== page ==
ExploreSouthernHistory.com - Ozark National Forest - Arkansas
ExploreSouthernHistory.com - Ozark National Forest - Arkansas
Ozark National Forest
The forest spreads across the Ozarks of Arkansas,
preserving hundreds of miles of beautiful mountain
scenery rich in history and ecotourism opportunities.
Ozark National Forest
Clear, blue mountain springs
like this one add great beauty
to the rugged mountains of
Waterfall in the Ozarks
A myriad of natural waterfalls
flow unspoiled in the Ozark
National Forest. They can be
found along almost every
creek and stream.
Floating the Mulberry
Rising in the mountains, the
beautiful and wild Mulberry
River is a major draw for
those who love to canoe and
Ozark National Forest, Arkansas - Historic Sites & Ecotourism
Protecting the Ozark Mountains
Lake Wedington
A popular area for swimming
and sunbathing, the lake is
convenient to the growing
Northwest Arkansas metro
Some of the most beautiful, historic and
rugged country in the South is protected by
the vast Ozark National Forest in Arkansas.

The national forest covers 1.2 million acres
and is home to a wide array of historic sites,
ecotourism opportunities and points of
interest. Accessible from a number of points
across much of the northern half of
Arkansas, the forest features stunning Ozark
mountain scenery, waterfalls, hiking trails,
campgrounds, picnic areas, lakes and a
variety of other natural and historic features.
Please click here for a map.

The mountains of the Ozark Natural Forest
were a key hunting ground for prehistoric
Native Americans and traces of these early
Indians can be seen at points throughout the
forest. Early hunters, for example, once made
use of the unique caves and rock shelters at
Pedestal Rock Scenic Area. Ancient cave
paintings were once common in the Ozarks
but many have been vandalized and most of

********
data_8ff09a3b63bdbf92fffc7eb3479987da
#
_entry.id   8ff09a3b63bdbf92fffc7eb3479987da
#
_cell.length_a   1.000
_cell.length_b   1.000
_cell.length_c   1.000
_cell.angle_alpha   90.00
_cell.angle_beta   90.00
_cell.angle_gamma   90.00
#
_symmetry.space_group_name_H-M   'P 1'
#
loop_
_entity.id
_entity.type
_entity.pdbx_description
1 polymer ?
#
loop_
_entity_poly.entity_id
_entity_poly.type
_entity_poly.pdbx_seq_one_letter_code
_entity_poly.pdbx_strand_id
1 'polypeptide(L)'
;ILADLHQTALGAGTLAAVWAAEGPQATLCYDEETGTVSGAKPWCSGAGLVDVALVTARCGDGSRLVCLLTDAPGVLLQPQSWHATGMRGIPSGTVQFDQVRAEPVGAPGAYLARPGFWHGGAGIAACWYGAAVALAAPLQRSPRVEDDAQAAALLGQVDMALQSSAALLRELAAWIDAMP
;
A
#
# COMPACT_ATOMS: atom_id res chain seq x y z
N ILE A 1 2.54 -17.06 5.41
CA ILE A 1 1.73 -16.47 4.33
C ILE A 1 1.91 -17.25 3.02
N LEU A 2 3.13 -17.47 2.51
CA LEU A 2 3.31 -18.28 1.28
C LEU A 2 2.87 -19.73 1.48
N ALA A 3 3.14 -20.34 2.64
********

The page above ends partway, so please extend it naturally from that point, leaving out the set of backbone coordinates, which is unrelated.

the surviving ones are protected and not
generally accessible.

After France laid claim to the region, French
hunters and fur trappers explored the
mountains and some of the names they
applied still survive today. Ozark, for example,
is thought to have come from the French term
"aux arc," which referred to the long curve of
the Arkansas River in western Arkansas.

By the time of the Civil War (or War Between
the States as it is known in most of the
South), settlers had moved into the Ozark
mountains, carving out farms and building
homes. These ranged from quite prosperous
farms in the valleys to traditional hard-luck
mountain cabins and rocky gardens.

The people of the Ozarks suffered horribly
during the war as armies and guerrilla bands
moved back and forth through the region,
burning or destroying anything of value, often
killing even civilians or taking their last
morsels of food. Stories of atrocities echo
down through the years to this day.

The road now known as the
Pig Trail Scenic
Byway was a key road during the Civil War
and was used by both Confederate and
Union forces. Numerous small skirmishes
were fought in what is now the national forest
and traces of Civil War era homes and
cabins can still be found deep in the woods
and mountains.

The forest, of course, is also a great place to
explore natural history and is a haven for
those interested in ecotourism. One of the
most popular attractions,
Blanchard Springs
Caverns, gives visitors the chance to go
beneath the forest to view one of its few
publicly-accessible cave systems.
Other fascinating geological areas include
Pedestal Rocks Scenic Area, where time,
water and wind have carved the natural stone
of a mountain side into a variety of
formations. The preserve is also home to
King's Falls, one of the largest waterfalls in

White Rock Mountain, named for a lichen that
grows on its steep bluffs causing it to appear
brilliantly white from a distance, offers rugged
scenery, hiking trails, overlooks, camping,
picnicking and even rustic cabins.

Mt. Magazine State Park, surrounded by
national forest lands, includes the highest
point in Arkansas and features numerous
historic sites, stunning views and an
outstanding lodge and restaurant.

Always check the official forest service site
before visiting for the latest information on
closures, conditions, etc.
Please click here
for direct access.
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Copyright 2011 by Dale Cox
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